Philip (middle) explaining a point on academic poster to participants

For me, two key things made this conference a resounding success. First, the tool shed session, where practitioners including NGOs such as CARE International, Oxfam (UK) and other organisations such as the European Environment Agency, The World Bank, Stockholm Environment Institute etc., demonstrated practical tools for addressing various aspects of climate change vulnerability and adaptation. Indeed, many of the tools were quite innovative and attracted large audiences. Another fascinating feature of the Adaptation Futures Conference was the active participation by the business community (including insurers, accountants, bankers etc.), non-governmental organisations as well as policy makers. The participation of these stakeholders was a clear demonstration that the issue of climate change is not a problem only for academic researchers, but rather an all-encompassing issue that needs a holistic approach involving all stakeholders.  For instance, several sessions were devoted to the role of insurance and business models in reducing the impacts of climate change related risk on households, especially on poorer households. It is believed that businesses could help in developing appropriate business models in tackling climate change.

Philip (extreme left) with H.R.H. Princess Abze Djigma, Burkina Faso (in the middle) and other participants from Ghana

Additionally, this conference outlined some of the key challenges in adapting to climate change, the next steps and who should take the lead. In terms of challenges, a number of challenges were highlighted including the lack of communication on climate change, inadequate engagement amongst researchers and practitioners, as well as lack of appreciation of local knowledge, etc. Personally, one of the refreshing moments was meeting some of the key global leaders in adaptation literature that I have cited several times in my writing. Importantly, the Adaptation Futures Conference provided a good platform for forging new networks and renewing old friendships. Crucially, new thinking and ideas on adaptation to climate change emerged from this conference.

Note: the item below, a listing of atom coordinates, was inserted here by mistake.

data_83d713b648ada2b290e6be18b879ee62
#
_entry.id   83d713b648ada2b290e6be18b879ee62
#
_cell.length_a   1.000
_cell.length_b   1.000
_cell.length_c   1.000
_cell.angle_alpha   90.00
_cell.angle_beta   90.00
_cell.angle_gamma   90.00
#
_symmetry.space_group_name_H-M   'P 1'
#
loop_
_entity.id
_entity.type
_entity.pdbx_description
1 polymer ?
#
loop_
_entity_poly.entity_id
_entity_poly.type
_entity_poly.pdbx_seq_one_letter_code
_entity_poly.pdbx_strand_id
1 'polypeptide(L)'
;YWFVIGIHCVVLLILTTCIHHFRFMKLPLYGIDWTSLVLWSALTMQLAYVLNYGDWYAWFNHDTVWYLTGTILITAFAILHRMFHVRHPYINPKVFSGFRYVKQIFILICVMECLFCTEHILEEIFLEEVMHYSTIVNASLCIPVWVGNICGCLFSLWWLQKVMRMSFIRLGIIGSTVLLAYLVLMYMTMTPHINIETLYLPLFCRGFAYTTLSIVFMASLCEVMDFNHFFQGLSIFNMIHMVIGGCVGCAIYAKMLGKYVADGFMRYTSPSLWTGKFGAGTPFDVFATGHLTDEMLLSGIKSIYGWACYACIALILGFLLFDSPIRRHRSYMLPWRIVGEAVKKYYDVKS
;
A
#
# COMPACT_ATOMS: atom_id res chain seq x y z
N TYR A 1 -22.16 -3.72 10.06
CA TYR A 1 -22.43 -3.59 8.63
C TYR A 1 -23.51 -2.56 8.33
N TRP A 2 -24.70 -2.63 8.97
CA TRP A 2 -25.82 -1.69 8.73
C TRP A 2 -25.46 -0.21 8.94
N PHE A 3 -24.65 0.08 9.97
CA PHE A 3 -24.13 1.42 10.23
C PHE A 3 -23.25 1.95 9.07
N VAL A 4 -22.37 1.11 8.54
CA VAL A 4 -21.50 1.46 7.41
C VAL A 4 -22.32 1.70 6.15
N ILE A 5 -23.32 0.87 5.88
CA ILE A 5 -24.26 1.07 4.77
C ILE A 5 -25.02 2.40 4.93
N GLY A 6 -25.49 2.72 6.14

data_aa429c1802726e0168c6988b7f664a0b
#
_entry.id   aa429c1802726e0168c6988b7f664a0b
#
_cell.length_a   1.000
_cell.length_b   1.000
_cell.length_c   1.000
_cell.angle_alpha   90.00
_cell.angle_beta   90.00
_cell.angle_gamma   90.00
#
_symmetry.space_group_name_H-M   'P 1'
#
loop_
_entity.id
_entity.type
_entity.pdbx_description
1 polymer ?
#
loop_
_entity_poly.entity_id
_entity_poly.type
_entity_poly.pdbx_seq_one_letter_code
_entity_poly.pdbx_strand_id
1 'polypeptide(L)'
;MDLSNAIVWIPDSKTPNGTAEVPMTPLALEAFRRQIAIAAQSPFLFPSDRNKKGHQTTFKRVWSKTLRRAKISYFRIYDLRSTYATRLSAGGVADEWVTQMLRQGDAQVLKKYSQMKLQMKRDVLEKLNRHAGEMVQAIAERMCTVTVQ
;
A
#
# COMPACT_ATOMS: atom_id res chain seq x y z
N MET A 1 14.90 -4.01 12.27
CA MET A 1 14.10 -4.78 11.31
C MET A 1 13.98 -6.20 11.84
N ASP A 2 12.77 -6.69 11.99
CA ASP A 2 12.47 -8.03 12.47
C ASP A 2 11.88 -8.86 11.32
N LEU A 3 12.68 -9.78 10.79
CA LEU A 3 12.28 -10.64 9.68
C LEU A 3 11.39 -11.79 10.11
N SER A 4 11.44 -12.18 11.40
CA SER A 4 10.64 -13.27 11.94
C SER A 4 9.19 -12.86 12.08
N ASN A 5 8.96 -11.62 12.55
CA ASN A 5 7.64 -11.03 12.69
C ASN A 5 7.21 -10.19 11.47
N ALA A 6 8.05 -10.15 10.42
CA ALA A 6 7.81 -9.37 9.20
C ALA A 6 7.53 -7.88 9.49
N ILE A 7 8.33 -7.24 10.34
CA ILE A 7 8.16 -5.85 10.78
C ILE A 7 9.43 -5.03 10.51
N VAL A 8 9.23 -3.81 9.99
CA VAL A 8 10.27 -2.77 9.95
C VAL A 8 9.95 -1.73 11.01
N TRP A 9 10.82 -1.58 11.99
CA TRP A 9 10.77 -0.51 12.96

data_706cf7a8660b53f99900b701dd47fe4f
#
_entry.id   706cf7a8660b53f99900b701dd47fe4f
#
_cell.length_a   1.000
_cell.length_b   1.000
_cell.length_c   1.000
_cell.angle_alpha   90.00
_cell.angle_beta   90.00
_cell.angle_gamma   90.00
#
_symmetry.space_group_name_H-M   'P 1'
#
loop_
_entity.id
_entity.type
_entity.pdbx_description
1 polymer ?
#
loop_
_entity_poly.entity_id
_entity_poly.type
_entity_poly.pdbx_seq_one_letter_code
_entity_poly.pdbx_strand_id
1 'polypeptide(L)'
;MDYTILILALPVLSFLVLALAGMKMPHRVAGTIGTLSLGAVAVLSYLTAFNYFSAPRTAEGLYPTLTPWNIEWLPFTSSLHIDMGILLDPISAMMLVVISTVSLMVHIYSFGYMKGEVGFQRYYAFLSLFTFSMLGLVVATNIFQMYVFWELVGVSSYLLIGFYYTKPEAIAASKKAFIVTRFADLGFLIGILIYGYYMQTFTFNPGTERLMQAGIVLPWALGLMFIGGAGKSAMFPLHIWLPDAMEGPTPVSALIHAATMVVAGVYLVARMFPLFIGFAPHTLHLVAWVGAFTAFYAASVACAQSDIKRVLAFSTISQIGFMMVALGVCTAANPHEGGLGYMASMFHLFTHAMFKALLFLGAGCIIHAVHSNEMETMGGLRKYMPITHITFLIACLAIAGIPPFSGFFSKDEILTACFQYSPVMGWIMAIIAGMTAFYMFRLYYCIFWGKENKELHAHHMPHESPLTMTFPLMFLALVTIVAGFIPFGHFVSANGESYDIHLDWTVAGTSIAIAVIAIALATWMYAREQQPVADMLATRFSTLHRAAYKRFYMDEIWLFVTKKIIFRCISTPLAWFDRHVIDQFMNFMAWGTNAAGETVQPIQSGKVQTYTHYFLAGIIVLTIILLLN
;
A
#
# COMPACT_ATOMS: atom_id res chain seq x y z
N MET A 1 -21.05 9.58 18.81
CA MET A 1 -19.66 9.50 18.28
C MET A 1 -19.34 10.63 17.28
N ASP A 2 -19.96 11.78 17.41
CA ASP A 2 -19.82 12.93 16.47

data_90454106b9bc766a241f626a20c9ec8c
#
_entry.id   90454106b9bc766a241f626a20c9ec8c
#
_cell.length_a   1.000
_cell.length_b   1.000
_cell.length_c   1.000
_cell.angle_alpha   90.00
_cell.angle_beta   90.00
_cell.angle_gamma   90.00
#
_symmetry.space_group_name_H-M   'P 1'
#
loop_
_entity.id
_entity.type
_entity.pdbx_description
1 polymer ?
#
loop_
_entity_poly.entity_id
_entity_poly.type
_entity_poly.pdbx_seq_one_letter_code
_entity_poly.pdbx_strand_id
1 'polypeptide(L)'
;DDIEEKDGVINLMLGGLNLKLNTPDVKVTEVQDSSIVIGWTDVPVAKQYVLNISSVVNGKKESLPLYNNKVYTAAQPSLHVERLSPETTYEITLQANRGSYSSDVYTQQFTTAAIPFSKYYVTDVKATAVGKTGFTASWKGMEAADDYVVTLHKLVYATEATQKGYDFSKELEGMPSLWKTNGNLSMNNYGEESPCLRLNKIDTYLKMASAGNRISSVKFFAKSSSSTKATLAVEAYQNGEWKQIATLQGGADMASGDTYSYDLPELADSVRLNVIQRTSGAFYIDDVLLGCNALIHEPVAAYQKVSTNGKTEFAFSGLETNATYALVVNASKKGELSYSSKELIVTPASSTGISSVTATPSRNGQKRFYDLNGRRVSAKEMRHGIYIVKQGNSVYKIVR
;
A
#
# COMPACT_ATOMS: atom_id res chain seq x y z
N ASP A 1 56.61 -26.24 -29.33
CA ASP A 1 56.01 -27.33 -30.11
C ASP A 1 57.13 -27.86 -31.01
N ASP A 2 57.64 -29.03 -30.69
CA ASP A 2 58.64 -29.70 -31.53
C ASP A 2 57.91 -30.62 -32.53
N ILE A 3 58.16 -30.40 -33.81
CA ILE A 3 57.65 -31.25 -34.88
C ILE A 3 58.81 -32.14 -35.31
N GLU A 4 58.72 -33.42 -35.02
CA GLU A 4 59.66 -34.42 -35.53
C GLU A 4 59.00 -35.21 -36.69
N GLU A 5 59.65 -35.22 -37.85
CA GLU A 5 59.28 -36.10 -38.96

The next Adaptation Futures Conference takes place in Cape Town, South Africa in 2018 and it will be great to have a good representation of climate change adaptation researchers and practitioners from the Africa continent attending this conference. In doing this, the continent shall be demonstrating its commitments in contributing to finding lasting solutions to climate change, which is already posing a considerable threat to Africa’s poverty reduction, economic growth and social development efforts.

Finally, I wish to take this opportunity to express my profound gratitude to CIRCLE and the organisers of the Adaptation Futures Conference for providing the necessary support to enable me attend this important conference.

Dr Philip Antwi-Agyei is a Senior Lecturer in the Department of Environmental Science at Kwame Nkrumah University of Science and Technology, Ghana and recently completed a CIRCLE Visiting Fellowship at the University of Ghana.